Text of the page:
How to Avoid Altitude Sickness
By Steve Gillman
I recently got the following question about how to avoid altitude
sickness in my email:
Q: I live in New Orleans which is about 6 feet below
sea level. I'm a bit worried about altitude problems on my upcoming
trip to the Rocky Mountains. Any advice?
Years ago I lived in Michigan, not much higher than you (600'
above sea level). I traveled to Silverton, Colorado, and camped
at 11,500 feet the first night. I woke up nauseous, with a headache
and almost hallucinating. In the morning I descended to about
10,000 feet and soon felt just fine. After that I was above 10,000
for the next week and never had any other problems with the altitude.
I even went to the tops of five 14,000-foot mountains along the
At least a day between 5,000 and 10,000 feet would be a good
idea before going higher. But it isn't easy to say what it takes
for an individual to acclimatize, since we all seem to handle
it differently. Also, it's a matter of time up high before you
get seriously ill. You could go to 12,000 feet today and though
you might be breathing hard and have a headache, if you came
back down later to 8,000 feet you would probably feel just fine.
My first trip up a 14,000-foot mountain was on Mount Shasta
in California, and my head was pounding like someone was hitting
it. But as soon as I got back down below 10,000 I felt good.
Just get lower if you get sick. I copied part of a chapter on
altitude from my ebook "Ultralight backpacking Secrets"
and included it below. Hope that helps.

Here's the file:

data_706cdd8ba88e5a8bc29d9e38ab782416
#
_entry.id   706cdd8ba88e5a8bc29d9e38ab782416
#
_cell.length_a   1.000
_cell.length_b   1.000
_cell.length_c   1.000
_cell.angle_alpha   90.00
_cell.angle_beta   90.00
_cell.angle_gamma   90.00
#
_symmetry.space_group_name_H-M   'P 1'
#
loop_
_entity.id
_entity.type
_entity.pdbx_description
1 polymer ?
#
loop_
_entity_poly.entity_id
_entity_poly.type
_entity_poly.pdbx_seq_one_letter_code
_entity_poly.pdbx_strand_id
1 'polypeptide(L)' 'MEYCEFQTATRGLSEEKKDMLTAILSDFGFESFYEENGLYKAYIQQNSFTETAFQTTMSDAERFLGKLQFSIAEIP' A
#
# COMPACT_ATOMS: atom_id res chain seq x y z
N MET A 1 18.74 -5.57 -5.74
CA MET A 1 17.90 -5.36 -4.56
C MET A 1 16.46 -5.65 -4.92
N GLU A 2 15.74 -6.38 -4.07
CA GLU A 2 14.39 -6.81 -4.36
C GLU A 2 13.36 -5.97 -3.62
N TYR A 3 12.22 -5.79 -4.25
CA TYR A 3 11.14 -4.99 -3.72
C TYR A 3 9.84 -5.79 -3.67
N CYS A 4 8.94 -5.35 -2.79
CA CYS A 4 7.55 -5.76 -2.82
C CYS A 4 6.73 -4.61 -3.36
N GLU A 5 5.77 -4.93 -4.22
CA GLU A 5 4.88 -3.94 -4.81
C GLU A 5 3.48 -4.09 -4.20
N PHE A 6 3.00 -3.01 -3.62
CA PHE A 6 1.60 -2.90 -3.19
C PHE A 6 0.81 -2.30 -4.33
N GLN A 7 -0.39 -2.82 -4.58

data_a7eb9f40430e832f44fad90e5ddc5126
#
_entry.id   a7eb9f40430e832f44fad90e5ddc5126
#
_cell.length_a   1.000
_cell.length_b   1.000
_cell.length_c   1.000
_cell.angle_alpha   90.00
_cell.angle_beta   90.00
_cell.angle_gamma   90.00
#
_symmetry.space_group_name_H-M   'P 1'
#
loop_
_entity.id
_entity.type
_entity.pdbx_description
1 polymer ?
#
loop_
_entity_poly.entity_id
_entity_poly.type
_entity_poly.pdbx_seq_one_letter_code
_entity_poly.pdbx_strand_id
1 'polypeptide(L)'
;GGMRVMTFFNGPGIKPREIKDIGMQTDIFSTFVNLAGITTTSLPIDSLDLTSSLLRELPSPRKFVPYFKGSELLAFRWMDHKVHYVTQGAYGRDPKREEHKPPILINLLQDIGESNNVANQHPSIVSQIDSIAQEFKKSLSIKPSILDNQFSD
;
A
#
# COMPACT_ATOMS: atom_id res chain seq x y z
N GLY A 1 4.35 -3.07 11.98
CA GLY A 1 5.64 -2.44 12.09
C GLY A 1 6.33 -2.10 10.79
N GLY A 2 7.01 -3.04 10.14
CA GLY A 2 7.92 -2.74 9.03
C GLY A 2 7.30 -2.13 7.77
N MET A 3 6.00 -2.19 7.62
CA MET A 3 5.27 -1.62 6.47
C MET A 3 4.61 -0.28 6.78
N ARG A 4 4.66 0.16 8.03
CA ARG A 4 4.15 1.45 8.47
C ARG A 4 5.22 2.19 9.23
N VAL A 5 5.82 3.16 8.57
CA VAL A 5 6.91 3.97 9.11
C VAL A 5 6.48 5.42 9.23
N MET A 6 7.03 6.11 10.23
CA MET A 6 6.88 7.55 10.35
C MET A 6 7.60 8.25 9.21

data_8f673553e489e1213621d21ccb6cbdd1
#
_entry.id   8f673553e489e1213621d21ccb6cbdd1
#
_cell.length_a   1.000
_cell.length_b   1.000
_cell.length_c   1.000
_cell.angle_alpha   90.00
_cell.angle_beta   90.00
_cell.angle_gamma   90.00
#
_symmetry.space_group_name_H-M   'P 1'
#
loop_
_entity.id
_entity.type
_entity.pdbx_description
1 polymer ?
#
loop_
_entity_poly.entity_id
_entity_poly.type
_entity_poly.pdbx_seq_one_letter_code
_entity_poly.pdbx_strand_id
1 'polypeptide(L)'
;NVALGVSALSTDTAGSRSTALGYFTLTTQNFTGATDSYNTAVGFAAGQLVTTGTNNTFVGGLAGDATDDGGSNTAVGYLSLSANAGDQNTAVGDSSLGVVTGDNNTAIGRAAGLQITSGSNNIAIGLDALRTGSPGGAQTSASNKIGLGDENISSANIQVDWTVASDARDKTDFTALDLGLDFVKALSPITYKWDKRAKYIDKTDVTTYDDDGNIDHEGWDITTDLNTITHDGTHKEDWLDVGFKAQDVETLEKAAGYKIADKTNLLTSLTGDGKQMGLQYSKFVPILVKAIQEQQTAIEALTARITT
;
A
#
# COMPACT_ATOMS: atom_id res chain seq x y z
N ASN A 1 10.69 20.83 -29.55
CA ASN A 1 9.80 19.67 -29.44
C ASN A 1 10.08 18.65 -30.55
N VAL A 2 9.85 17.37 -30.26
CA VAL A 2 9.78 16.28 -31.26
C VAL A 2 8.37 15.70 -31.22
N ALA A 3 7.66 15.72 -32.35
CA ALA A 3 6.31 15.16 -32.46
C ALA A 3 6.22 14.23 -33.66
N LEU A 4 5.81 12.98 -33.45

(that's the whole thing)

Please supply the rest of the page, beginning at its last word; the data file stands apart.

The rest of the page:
High Altitude Illnesses
Acute mountain sickness, or AMS, is common when going above
10,000 feet (3000 meters) without proper acclimatization (a couple
days at an intermediate altitude is usually a good idea). The
various symptoms include headache, nausea, weakness, shortness
of breath, vomiting, and sleeping problems.
High altitude pulmonary edema, or HAPE, is rare below 8,500
feet (2,500 meters). It's more common with younger (under 18)
hikers and persons who have had the problem previously. Normally
the symptoms develop 24 to 60 hours after arrival at high altitude.
They include coughing, shortness of breath, weakness, headache,
rapid heart rate, and progress to constant coughing, bloody sputum,
chest congestion and fever. A resting pulse rate of 110 respirations
per minute, respirations over 16 per minute, and a crackling
sound in the chest are early signs. Within 12 hours after coma
starts, the afflicted person is usually dead.
Cerebral edema, or CE, is less common than AMS or HAPE, but
more dangerous as well. Fortunately it's rare below 11,500 feet
(3,500 meters). Watch for an increasingly severe headache, instability,
mental confusion, hallucinations, loss of vision, facial muscle
paralysis, loss of dexterity, and restless sleep. These symptoms
are followed by coma and death.
If you primarily pass through high areas for short periods
of time (hiking over a pass and then descending), aspirin will
help most headaches related to altitude. The primary treatment
for all altitude problems is to go lower as quickly as possible.
A descent of just 2,000 feet will sometimes resolve any problems.
If not, just keep going lower until the symptoms clear up.
Fingers commonly swell at high altitude, but this requires
no treatment. It will usually go away when you descend. Gas and
flatulence is a problem due to the decrease in pressure. Avoid
foods that cause gas if necessary. Also, the higher you go, the
worse your ability to digest food gets, so stick to easy-to-digest
foods like simple carbohydrates while you're above 10,000 feet.
Often dehydration causes headaches and other symptoms similar
to high altitude illnesses. Water supplies can be rare or inconvenient
at altitude. You won't necessarily feel dehydrated in the cooler
air, so it's easy to forget to drink sufficient water. Start
out fully hydrated and try to keep your water bottles full.